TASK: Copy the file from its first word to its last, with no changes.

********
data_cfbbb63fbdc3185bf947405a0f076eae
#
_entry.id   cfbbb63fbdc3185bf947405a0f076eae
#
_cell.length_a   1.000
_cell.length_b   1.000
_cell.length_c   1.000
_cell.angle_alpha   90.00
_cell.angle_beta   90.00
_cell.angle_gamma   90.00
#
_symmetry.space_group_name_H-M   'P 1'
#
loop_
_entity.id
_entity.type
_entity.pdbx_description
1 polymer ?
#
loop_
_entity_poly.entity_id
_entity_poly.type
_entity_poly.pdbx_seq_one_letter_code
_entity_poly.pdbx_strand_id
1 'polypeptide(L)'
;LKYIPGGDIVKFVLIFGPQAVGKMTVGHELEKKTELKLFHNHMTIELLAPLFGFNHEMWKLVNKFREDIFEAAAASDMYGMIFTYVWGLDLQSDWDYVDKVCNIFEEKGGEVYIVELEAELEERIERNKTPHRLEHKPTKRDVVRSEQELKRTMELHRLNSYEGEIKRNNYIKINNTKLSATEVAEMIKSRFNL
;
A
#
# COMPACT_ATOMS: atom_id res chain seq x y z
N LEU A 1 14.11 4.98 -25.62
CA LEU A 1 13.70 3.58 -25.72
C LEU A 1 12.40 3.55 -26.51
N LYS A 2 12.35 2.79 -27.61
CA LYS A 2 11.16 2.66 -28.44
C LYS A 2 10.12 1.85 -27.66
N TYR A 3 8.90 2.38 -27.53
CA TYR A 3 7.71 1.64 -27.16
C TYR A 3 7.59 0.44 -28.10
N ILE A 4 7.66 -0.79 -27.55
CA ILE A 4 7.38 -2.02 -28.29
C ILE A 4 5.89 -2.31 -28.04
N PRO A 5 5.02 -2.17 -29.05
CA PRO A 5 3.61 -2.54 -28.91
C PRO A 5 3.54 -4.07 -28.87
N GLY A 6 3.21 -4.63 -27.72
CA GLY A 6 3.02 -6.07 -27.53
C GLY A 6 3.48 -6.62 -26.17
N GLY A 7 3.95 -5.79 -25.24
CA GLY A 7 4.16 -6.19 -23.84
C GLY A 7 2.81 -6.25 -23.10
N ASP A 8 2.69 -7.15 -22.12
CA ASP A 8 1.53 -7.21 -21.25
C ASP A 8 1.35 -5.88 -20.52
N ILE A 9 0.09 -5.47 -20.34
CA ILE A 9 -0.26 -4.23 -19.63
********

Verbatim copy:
data_cfbbb63fbdc3185bf947405a0f076eae
#
_entry.id   cfbbb63fbdc3185bf947405a0f076eae
#
_cell.length_a   1.000
_cell.length_b   1.000
_cell.length_c   1.000
_cell.angle_alpha   90.00
_cell.angle_beta   90.00
_cell.angle_gamma   90.00
#
_symmetry.space_group_name_H-M   'P 1'
#
loop_
_entity.id
_entity.type
_entity.pdbx_description
1 polymer ?
#
loop_
_entity_poly.entity_id
_entity_poly.type
_entity_poly.pdbx_seq_one_letter_code
_entity_poly.pdbx_strand_id
1 'polypeptide(L)'
;LKYIPGGDIVKFVLIFGPQAVGKMTVGHELEKKTELKLFHNHMTIELLAPLFGFNHEMWKLVNKFREDIFEAAAASDMYGMIFTYVWGLDLQSDWDYVDKVCNIFEEKGGEVYIVELEAELEERIERNKTPHRLEHKPTKRDVVRSEQELKRTMELHRLNSYEGEIKRNNYIKINNTKLSATEVAEMIKSRFNL
;
A
#
# COMPACT_ATOMS: atom_id res chain seq x y z
N LEU A 1 14.11 4.98 -25.62
CA LEU A 1 13.70 3.58 -25.72
C LEU A 1 12.40 3.55 -26.51
N LYS A 2 12.35 2.79 -27.61
CA LYS A 2 11.16 2.66 -28.44
C LYS A 2 10.12 1.85 -27.66
N TYR A 3 8.90 2.38 -27.53
CA TYR A 3 7.71 1.64 -27.16
C TYR A 3 7.59 0.44 -28.10
N ILE A 4 7.66 -0.79 -27.55
CA ILE A 4 7.38 -2.02 -28.29
C ILE A 4 5.89 -2.31 -28.04
N PRO A 5 5.02 -2.17 -29.05
CA PRO A 5 3.61 -2.54 -28.91
C PRO A 5 3.54 -4.07 -28.87
N GLY A 6 3.21 -4.63 -27.72
CA GLY A 6 3.02 -6.07 -27.53
C GLY A 6 3.48 -6.62 -26.17
N GLY A 7 3.95 -5.79 -25.24
CA GLY A 7 4.16 -6.19 -23.84
C GLY A 7 2.81 -6.25 -23.10
N ASP A 8 2.69 -7.15 -22.12
CA ASP A 8 1.53 -7.21 -21.25
C ASP A 8 1.35 -5.88 -20.52
N ILE A 9 0.09 -5.47 -20.34
CA ILE A 9 -0.26 -4.23 -19.63